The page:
Fucking with Nobody (2020)

Fucking with Nobody
Director: Hannaleena Hauru
Writer: Hannaleena Hauru, Lasse Poser
Cast: Hannaleena Hauru, Lasse Poser, Tanja Heinänen, Samuel Kujala, Anna Kuusamo, Jussi Lankoski, Sara Melleri, Hanna-Kaisa Tianen, Pietu Wikström
Seen on: 30.8.2022

Content note: sexual assault

Plot:
Hannaleena (Hannaleena Hauru) is a filmmaker who just lost a project to her male colleague Kristian (Jussi Lankoski). Deeply upset by that loss, and pissed off at the cheesy social media presence Kristian cultivates with his girlfriend Shirley (Anna Kuusamo), who just happens to be the star of the stolen project, Hannaleena bets her friends that she can take an equally romantic and sappy instagram picture with her friend Ekku (Samuel Kujala) in minutes. What starts as a joke becomes a big parody project when the image of Hannaleena and Ekku takes off on insta and Hannaleena gets comments congratulating her on the new relationship. Pretty soon all of Hannaleena’s friends, including camera man Lasse (Lasse Poser) and her sister Viima (Sara Melleri) are working on creating the perfect couple online. But the project goes into very unforeseen directions.

Fucking with Nobody is a delightful piece of autofiction/metafiction, a feminist movie that wonders about the difficulties of making a feminist film, and it is funny to boot. I absolutely loved it.

The film poster showing Hannaleena and Ekku wearing identical make-up, pulling each other's hair and grabbing at each other.

Fucking with Nobody tries to be a lot at once, and not all levels work equally. For me, the weakest part was the movie’s turn towards Lasse and his relationship with Hannaleena. I would have rather had the film stay with Hannaleena and Ekku, especially since it becomes an either/or thing. Hauru is aware of that and the film comments on the fact that audiences would expect more Ekku and less Lasse. That is clever but doesn’t change the fact that it’s true.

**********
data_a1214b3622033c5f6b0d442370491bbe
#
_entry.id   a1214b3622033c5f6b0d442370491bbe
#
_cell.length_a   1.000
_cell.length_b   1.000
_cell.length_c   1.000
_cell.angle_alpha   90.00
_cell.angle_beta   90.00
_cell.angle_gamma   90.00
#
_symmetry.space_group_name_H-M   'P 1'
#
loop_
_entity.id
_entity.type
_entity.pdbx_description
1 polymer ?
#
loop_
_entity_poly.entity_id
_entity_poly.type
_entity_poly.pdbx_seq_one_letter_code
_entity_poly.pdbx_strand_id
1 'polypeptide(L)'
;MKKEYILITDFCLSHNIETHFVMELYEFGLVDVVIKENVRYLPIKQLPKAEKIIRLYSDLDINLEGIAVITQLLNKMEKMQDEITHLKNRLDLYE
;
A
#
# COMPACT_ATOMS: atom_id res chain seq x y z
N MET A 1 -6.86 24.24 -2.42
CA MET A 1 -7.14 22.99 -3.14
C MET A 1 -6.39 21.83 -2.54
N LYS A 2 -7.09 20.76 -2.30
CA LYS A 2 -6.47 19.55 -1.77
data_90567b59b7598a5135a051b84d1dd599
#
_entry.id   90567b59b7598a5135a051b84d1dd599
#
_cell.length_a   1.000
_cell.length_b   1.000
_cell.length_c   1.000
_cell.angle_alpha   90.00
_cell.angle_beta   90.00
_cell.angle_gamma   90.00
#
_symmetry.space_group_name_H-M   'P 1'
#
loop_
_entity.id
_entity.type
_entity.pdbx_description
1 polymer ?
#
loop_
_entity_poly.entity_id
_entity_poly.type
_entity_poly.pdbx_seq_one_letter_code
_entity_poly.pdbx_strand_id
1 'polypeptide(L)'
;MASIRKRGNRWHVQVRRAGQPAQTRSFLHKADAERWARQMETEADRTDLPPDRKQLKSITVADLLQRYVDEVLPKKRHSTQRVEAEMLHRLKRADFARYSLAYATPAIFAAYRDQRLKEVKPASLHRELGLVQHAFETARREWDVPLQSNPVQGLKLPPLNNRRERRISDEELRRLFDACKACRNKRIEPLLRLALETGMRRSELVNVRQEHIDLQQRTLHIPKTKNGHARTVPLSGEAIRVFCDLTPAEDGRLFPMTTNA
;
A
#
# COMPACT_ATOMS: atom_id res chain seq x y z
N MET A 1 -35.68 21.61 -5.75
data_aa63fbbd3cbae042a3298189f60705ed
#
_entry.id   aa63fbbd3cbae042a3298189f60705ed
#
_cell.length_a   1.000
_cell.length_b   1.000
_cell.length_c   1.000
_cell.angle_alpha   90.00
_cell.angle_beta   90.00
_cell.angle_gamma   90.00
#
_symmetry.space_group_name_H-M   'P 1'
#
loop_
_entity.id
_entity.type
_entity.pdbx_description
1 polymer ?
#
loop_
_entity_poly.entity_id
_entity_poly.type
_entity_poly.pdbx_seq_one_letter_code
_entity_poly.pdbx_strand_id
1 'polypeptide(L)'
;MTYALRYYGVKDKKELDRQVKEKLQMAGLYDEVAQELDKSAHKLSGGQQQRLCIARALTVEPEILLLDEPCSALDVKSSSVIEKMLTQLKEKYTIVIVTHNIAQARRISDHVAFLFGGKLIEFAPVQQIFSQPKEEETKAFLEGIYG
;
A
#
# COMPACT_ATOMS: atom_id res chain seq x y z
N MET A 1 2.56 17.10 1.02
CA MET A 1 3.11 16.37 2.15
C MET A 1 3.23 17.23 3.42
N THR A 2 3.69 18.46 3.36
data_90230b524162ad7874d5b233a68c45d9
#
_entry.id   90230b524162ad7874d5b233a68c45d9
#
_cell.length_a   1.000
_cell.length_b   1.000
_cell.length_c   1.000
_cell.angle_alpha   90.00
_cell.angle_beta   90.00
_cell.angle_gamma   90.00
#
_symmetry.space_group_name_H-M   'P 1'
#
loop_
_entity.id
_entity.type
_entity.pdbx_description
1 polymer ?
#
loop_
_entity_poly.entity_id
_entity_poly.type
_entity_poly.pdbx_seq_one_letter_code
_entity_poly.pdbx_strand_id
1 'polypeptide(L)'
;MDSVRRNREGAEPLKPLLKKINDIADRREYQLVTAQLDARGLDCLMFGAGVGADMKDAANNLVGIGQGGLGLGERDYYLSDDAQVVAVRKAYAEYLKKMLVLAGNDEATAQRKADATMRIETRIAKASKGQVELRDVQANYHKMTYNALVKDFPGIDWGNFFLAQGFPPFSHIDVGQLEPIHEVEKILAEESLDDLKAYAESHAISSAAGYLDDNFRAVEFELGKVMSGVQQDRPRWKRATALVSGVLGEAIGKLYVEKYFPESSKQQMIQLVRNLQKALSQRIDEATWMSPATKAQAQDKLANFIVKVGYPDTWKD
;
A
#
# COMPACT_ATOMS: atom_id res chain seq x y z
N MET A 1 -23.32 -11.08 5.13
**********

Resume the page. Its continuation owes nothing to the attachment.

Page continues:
Generally, the film is so observant of fame, of the movie industry, and how gender plays a part in it all that it was easy to overlook this, though. The way Hannaleena colleagues’ perception of her changes from a slightly sad, single woman to a winner just by virtue of her having a romantic relationship (or so they think) and a big follower count is not just a comment on how we judge women, but also how those romantic fantasies affect us all.

Hannaleena and Ekku posing for an intimate picture, surrounded by other people with camera and  make-up.

Speaking of, I thought the film asks some interesting questions about the disconnect of knowing that the social media presence of influencers is completely staged, and yet somehow envy it. It mirrors how feminists know that heteronormativity is a sham, but at the same time, heteronormative ideals can still be appealing. The film combines those two things and sees where things go from there.

Some destinations of this set-up are very much expected (like the trouble that brews in Ekku’s relationship with Ara (Pietu Wikström) or the increasing romantic tension between Ekku and Hannaleena), others not so much – like Kristian’s epiphany or the sometimes rather crass turns of humor (your mileage will very much vary on those. I couldn’t laugh about all of it, but there was something to them). But even when the film loses a bit of focus or has moments where it doesn’t work, overall it kept me glued to the screen and got me considering things in a new light, while also making me laugh. What more could you wish for in a film?

The project group discussing how they should proceed.

Summarizing: loved it.

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